• 58B describes the buffer management of the MPEG-TS and the anticipated MPEG-PS when the bit rate is the same in the MPEG-TS being converted and the resulting MPEG-PS (without buffer idle);
  • 59A describes the buffering of the MPEG-TS and the anticipated MPEG-PS if the bitrate of the MPEG-TS being converted is higher than the bitrate of the resulting MPEG-PS (if only buffer-paging results in the MPEG-PS);
  • 59B describes the buffering of the MPEG-TS and the anticipated MPEG-PS when the bit-rate in the MPEG-TS being converted is higher than the bit-rate of the resulting MPEG-PS (if there is no buffer-idle);
  • 60A describes the determination of the timestamp data (SCR) in the packet groups of the converted MPEG-PS (if the MPEG-TS and the MPEG-PS have the same bit rate);
  • 60B describes the determination of the timestamp data (SCR) in the packet bundle groups of the converted MPEG-PS (when the MPEG-TS transmission rate is higher than the MPEG-PS transmission rate); and
  • 61 Fig. 12 shows the relationship between the relative transmission duration ATS attached to each TS packet and the calculated transmission time calculated_PCR [n] of the first TS packet in the multiplex unit.
  • Best kind the execution the invention
  • in the following are a DVD disc, a DVD recorder and a DVD player with reference to the attached Illustrations as embodiments of the invention for a disk, a recording system and a playback system are described.
  • The essential points of the invention are described in Item 8, Summary of the Invention, and Item 9, Detailed Description of the Embodiments. It should be understood, however, that all embodiments are in accordance with the invention, albeit in different ways.
    • 1. Summary of a DVD Recording System
    • 2. Summary of the functions of a DVD recorder
    • 3. Summary of a DVD disc
    • 4. Summary of reproduced AV data
    • 5. Summary of AV Data Management and Playback Control
    • 6. Fundamentals of the playback function
    • 7. Fundamentals of the recording function
    • 8. Summary of the invention
    • 9. Detailed description of the embodiments
  • It It should be noted that the following for the sake of simplicity used terms "conversion from TS to PS "(" TS2PS conversion ") for the conversion the MPEG transmission stream (MPEG-TS) into an MPEG program stream (MPEG-PS) stands and "DVD format" both the format the DVD-Video standard as well as the format of the DVD-Video recording standard referred to, which are both MPEG-PS formats.
  • 1. Summary Illustration of a DVD recording system
  • 1 is a schematic diagram for describing a DVD recorder and the interface between a DVD recorder and other devices.
  • As in 1 is shown, an optical DVD disc is inserted in the DVD recorder to record and reproduce video data. The DVD recorder is typically operated remotely.
  • video data can in the DVD recorder by means of analog signals, for example analog television broadcasts, or by means of digital signals, for example from digital TV broadcasts. Analog TV broadcasts will be in general from a built-in example in a TV receiver received, demodulated and as NTSC signal or other analog Video signal fed to the DVD recorder. Digital TV broadcasts become ordinary from an essay receiver Receive ("set-top box", STB), demodulated to a digital signal and recorded in the DVD recorder fed.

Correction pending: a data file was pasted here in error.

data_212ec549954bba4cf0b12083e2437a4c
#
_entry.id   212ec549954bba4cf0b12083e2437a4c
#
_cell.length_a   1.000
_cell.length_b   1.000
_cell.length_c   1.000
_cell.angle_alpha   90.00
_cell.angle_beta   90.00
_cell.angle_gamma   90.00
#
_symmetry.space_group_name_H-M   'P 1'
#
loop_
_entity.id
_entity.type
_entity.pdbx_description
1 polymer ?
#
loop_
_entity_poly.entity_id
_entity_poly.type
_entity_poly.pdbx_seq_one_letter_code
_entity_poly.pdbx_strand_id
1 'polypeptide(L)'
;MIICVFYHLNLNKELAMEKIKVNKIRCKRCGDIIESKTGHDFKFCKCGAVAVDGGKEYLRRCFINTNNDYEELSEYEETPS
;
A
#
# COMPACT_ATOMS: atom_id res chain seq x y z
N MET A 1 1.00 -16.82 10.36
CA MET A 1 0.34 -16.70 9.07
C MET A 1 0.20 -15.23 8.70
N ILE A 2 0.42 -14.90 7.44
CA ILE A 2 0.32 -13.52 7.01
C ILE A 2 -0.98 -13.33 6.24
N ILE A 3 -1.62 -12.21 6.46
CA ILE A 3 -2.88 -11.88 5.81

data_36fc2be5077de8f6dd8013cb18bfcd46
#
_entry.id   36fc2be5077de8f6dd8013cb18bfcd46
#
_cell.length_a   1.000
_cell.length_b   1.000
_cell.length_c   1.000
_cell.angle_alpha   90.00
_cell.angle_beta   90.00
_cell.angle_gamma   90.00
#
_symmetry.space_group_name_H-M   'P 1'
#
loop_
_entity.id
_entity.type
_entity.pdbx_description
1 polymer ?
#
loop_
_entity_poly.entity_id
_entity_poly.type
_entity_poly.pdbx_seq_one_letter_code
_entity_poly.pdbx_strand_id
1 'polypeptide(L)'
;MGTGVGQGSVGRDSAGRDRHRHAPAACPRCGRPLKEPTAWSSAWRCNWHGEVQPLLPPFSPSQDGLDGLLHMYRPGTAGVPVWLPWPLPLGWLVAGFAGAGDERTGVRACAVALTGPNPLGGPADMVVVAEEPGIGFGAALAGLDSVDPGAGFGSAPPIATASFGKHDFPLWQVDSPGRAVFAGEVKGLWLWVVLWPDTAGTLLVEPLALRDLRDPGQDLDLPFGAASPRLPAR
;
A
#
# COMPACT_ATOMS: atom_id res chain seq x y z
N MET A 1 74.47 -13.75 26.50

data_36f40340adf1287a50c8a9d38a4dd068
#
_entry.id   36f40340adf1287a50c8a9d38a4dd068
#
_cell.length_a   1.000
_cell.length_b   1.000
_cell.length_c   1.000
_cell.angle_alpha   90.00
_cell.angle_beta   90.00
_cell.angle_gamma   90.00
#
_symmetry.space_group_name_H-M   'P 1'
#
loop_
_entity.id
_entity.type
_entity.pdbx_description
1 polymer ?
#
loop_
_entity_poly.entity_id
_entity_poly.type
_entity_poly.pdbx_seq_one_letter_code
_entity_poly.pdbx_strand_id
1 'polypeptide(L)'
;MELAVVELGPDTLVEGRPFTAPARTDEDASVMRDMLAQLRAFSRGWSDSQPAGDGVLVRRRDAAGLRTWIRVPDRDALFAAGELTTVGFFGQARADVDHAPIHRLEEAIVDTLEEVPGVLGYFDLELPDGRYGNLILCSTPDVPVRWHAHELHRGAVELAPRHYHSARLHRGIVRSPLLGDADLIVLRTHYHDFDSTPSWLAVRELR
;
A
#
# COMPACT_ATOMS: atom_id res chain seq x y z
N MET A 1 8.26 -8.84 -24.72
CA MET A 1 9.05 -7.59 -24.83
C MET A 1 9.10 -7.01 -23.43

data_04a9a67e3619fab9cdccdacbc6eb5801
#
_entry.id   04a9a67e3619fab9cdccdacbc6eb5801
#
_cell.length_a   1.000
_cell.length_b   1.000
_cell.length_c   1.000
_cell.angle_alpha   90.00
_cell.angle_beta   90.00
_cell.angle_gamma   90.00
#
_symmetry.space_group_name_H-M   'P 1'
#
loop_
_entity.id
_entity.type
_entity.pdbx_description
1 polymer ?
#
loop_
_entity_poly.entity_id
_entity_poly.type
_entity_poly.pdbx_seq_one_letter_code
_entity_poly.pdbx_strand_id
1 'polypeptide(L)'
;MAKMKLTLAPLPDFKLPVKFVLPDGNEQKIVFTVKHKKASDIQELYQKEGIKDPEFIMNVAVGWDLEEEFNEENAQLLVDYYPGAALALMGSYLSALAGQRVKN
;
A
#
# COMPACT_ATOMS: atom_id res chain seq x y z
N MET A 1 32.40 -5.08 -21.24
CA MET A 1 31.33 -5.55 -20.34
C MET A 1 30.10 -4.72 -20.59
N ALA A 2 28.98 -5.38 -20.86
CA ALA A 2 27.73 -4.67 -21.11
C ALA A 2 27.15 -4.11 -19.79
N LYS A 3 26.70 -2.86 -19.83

• On Video data recorded on a DVD will be processed accordingly played back and output from the DVD recorder. As with the input can output the video as an analog or digital signal become. Analog signals can be output directly to the TV while watching digital signals Conversion to analog signals sent by the STB before they are fed into the television for viewing.
  • Except DVD recorders can also DVD camcorders and PCs for recording and playing video data to be used on DVD. Also DVDs with video data, with a recorded on a device other than a DVD recorder, can to play in the DVD recorder are inserted.
  • Usually are both analog and digital broadcasts Audio data recorded along with the video data. This audio data can also be recorded and played back by the DVD recorder.
  • Besides, they are the video data is generally moving picture data (e.g. Movie) but also be still images or contain such. Still images can recorded with the still image function of, for example, a DVD video camera / recorder become.
  • Various Digital interfaces, including IEEE 1394, ATAPI and SCSI, can be used for Connecting the STB to the DVD recorder can be used.
  • It It should also be noted that the above, although the composite NTSC video signal as a signal between the DVD recorder and TV but also uses a composite signal could be wherein the luminance signal and the color difference signal are separated be sent.
  • It Also, digital interfaces such as the DVI are being developed to support the for video transmissions between AV device and TV used to replace analog interface, and It is expected that soon DVD recorders and TVs over a digital interface can be connected.
  • 2. Summary Presentation of the functions of a DVD recorder
  • 2 is a block diagram showing the functions of a DVD recorder. A typical DVD drive has an optical read head 101 for reading data from a DVD-RAM disc 100 , an ECC processor 102 (Error correction code processor), a track buffer 103 , a switch 104 for changing between track buffer input and output, an encoder (encoder) 105 and a decoder 106 ,
  • As shown in the picture, will be on a DVD-RAM disc 100 Data recorded in sectors as the smallest recording unit. One sector contains 2 kB of data. The sectors are in ECC blocks with 32 Sectors / ECC block grouped. The ECC processor 102 performs the error correction on the ECC blocks.